October had a decidedly international flair here at Virago, with fascinating and hugely inspirational tales from places as diverse as Pakistan, China and Kabul appearing in both our Fiction and Non-Fiction offerings. To this end, our October Highlights shine a light on the paperback editions of Forbidden Lessons in a Kabul Guesthouse, the remarkable true story of an Afghani exile who risked it all to return to Afghanistan and help those displaced by Taliban rule and the fallout of 9/11 and Under the Hawthorn Tree, Ai Mi’s internationally bestselling love story set against the stark backdrop of the Cultural Revolution.
Read on for more information about these titles, including a snippet from each.
Forbidden Lessons in a Kabul Guesthouse
'Terrific . . . the moving story of a remarkable woman'
Khaled Hosseini, author of The Kite Runner
'An inspirational tale'
Suraya Sadeed grew up in a peaceful Afghanistan. Following the Soviet invasion in 1979, she left for America with her family, building a new life. But after a sudden tragedy, Suraya returned to Afghanistan for a visit that changed everything.
Shocked by the suffering and destruction wreaked on her homeland, Suraya was determined to help. Smuggling herself across borders in various disguises, braving warlords and drug-runners, she set up an underground girls' schools in Kabul in order to bring hope and aid to thousands of Afghans. Once back in America she founded Help the Afghan Children, a charity that over 17 years has raised millions to set up schools and clinics in Afghanistan and to help the displaced people of the region.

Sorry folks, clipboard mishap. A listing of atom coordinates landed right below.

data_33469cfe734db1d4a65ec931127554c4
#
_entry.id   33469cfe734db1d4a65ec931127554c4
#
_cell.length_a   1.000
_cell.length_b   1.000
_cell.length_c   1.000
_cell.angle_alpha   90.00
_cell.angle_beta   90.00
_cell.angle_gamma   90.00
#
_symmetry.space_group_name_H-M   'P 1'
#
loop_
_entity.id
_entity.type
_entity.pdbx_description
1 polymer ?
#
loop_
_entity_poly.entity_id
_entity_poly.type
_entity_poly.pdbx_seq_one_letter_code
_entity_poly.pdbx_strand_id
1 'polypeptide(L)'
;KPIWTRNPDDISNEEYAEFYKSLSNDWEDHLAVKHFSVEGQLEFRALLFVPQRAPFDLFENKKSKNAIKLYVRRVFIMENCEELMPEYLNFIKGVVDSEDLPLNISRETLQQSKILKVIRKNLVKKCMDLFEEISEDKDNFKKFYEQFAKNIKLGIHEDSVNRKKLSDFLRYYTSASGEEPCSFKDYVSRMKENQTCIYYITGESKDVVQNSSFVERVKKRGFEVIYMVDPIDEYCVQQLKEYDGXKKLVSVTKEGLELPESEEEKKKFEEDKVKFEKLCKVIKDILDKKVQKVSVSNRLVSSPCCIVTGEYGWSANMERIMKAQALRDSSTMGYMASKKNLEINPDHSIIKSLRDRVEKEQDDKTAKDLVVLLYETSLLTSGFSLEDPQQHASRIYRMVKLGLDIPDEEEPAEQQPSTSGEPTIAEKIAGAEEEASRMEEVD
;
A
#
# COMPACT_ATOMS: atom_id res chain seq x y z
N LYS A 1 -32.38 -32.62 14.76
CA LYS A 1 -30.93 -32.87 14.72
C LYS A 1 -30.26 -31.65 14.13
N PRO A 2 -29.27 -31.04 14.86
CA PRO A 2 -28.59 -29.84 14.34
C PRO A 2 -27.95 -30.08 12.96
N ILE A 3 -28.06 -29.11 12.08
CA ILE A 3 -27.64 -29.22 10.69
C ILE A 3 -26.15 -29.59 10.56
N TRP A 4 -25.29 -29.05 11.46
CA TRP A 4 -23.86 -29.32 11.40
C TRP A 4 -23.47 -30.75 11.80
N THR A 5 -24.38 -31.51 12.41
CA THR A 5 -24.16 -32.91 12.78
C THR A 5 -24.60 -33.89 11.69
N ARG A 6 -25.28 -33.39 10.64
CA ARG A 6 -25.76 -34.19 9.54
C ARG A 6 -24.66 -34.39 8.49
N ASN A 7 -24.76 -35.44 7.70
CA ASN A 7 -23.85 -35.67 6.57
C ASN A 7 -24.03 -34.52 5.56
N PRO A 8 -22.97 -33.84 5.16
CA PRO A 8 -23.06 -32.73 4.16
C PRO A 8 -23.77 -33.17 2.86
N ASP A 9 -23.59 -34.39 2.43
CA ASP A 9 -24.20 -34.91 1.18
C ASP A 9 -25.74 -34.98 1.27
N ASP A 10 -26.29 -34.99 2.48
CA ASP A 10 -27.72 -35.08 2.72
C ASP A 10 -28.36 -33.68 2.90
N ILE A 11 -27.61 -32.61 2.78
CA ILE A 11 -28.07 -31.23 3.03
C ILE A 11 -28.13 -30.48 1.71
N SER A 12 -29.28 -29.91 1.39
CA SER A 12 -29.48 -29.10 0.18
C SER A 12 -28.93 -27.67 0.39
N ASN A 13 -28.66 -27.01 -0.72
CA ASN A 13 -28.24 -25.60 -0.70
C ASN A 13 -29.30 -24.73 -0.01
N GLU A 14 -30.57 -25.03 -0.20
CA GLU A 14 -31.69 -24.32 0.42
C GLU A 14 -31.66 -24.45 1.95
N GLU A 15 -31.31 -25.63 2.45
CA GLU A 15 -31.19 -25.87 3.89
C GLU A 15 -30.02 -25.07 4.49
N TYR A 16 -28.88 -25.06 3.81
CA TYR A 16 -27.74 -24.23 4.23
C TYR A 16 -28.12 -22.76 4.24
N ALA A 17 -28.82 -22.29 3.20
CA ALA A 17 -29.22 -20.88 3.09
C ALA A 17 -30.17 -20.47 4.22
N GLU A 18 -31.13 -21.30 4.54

The true story of an extraordinarily courageous Afghan woman, Forbidden Lessons in a Kabul Guesthouse is essential reading for anyone wanting to find out more about the situation in Afghanistan and the efforts being made to improve it.
Under the Hawthorn Tree
Jingqiu, an innocent young woman from a politically questionable family in the city, is selected as one of a small group of students to be sent to the countryside to work on a project that will further the Cultural Revolution. Clever, curious and eager, she tries to fit in with her hosts and the rural way of life, and it isn't appropriate for her to fall in love. But she does, with the son of a mighty army general. This beautiful, simple story of love against the odds will break your heart.
Originally appearing on a Chinese website in 2007, Under the Hawthorn Tree went on to sell over one million copies in China and has been made into a film by acclaimed director Zhang Yimou. Touching and inspiring, it has been embraced across generations and cultures worldwide.
Ai Mi is a pseudonym. She lives in the United States, after having grown up in China.
Under the Hawthorn Tree is now available in paperback.
Read a snippet from Under the Hawthorn Tree.
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